Project Genesis

Waters in the Sky at Creation

Question: Please explain when God created the earth what it means when it is described as “Let there be a dome in the middle of the water; let it divide the water under the dome from the water above the dome; that is how it was, and God called the dome Sky.” Not an exact quote but, I think you get the idea. Thank you.

Answer: The waters above and below the firmamant/sky/dome (Rakia in Hebrew) is one of the areas where G-d has given us very little information and has left us guessing, essentially. In the beginning all was chaos, and the water which spread to everything was also chaos. G-d organized everything, including the waters, and separated the waters leaving a Rakia in between from which we have the sky above our world. The Jewish sage Ramban (Rabbi Moshe ben Nachman, Nachmanides) says the idea of separating means a separation of the physical, meaning the entire Universe, from the spiritual, but man cannot really comprehend this.

Good question,
Eliahu Levenson

Genetic Engineering and Kashrus

Filed under: Kosher Food

Question: What are the implications of genetic engineering for kashrus?

Answer: Transplantation of a few genes from a non-kosher creature into a kosher creature doesn’t make it unkosher, because its basic identity hasn’t changed. (Also, gene transplantation isn’t cross-breeding, and isn’t forbidden under the laws of kilayim (See Lev. 19:19).) The situation would be more problematic if the transplantation resulted in a hybrid creature, but this would require transplantation of very many genes, and won’t be feasible in the near future.

All the Best,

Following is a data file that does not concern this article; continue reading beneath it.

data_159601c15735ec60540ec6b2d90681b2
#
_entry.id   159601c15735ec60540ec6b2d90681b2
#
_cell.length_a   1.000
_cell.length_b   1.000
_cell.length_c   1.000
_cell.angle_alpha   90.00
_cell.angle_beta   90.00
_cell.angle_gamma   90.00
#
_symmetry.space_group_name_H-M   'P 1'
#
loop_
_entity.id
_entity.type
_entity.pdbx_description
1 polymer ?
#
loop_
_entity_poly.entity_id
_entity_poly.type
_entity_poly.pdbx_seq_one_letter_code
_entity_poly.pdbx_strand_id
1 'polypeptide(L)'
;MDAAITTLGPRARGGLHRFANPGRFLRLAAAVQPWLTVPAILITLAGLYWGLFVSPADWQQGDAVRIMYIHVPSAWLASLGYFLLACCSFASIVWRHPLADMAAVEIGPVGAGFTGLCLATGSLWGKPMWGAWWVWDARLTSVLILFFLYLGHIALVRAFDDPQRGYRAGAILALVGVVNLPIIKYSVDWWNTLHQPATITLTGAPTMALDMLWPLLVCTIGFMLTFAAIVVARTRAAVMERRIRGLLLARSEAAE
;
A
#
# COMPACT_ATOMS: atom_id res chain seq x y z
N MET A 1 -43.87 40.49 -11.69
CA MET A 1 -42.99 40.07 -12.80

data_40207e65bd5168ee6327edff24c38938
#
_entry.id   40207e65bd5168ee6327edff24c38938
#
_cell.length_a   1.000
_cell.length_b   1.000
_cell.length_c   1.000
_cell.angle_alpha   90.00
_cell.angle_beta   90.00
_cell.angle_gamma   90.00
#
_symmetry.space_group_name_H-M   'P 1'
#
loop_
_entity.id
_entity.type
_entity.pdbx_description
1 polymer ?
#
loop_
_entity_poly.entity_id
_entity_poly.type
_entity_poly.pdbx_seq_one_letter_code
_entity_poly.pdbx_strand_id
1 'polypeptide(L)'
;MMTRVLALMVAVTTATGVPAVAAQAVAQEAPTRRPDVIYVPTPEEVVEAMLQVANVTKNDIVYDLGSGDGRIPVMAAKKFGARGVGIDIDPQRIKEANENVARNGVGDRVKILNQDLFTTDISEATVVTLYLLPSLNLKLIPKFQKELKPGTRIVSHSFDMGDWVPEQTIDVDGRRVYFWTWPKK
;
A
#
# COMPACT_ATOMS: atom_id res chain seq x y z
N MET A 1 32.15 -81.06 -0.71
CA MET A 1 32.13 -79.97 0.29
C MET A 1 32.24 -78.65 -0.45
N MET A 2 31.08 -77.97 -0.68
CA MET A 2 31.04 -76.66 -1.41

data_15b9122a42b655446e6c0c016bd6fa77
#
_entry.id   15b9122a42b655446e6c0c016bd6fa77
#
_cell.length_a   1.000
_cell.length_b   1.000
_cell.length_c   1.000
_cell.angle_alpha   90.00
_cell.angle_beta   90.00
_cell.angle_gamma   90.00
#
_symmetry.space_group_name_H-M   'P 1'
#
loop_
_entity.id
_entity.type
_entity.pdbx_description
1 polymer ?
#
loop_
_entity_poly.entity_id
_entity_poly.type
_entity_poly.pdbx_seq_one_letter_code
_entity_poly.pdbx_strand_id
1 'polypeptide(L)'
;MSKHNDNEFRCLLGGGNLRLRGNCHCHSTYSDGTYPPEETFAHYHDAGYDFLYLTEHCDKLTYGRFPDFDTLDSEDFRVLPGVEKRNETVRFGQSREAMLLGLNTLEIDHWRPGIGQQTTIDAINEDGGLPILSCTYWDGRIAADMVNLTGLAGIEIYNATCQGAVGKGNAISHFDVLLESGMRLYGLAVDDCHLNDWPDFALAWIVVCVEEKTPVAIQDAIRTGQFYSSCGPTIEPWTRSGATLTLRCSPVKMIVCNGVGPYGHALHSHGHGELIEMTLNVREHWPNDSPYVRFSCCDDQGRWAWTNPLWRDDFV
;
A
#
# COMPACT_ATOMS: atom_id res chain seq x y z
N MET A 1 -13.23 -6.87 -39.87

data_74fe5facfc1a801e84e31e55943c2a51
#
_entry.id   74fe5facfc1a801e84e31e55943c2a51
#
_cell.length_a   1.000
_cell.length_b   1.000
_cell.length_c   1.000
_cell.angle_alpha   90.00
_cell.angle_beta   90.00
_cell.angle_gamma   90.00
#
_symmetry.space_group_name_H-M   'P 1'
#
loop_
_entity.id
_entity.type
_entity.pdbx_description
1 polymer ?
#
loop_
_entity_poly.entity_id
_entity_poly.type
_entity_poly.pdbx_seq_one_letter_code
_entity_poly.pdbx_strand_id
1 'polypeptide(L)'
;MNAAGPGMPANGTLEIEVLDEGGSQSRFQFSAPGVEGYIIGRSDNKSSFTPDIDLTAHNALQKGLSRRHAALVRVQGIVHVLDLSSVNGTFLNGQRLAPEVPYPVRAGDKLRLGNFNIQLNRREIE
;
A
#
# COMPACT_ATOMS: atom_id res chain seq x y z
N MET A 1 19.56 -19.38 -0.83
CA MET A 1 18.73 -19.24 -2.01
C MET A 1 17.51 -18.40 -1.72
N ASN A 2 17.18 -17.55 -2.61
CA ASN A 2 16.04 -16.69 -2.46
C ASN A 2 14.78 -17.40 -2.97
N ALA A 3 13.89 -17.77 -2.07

Rabbi Azriel Shreiber

Punishment of Children for the Parents’ Sins

Filed under: Reward and Punishment

Question: How do I understand “punishment of children for the parents’ sins”? If the parents aren’t good this should bring punishment for their children? Also, how can children honor those parents?

Answer: Children are not punished for the sins of the parents unless they continue in the parents evil ways. Generally, a child should honor parents even if they aren’t righteous unless they intentionally sin. Most people today don’t have a proper Jewish education and thus aren’t considered wicked even if they sin.

Question: Thank you very much for your answer. 

You said, “Most people today don’t have a proper Jewish education and thus aren’t considered wicked even if they sin.” But most Jews know about kashrut (Jewish dietary laws)  but only few of them keep kosher. Also, it is very hard for the children to reject their parents’ lifestyle and at the same time to honor them. 

How do we deal with that?

Answer: Even if they know about the concept of Kashrut, they were never taught that Judaism makes sense, or that the religion is based on historical evidence that G-d really gave us the Torah, etc. They were raised to think that this is “The opiate of the masses”. I don’t see why children can’t honor them just because the parents aren’t religious. The child should appreciate all that the parents have done for them and how they raised them to search for truth, meaning, etc. They should honor the parents for giving them the intellectual and emotional sustenance that helped the children to find Torah.

Rabbi Meir Goldberg

Jews as Vegetarians

Filed under: Kosher Food

Question: Wouldn’t it be better for us to be vegetarians?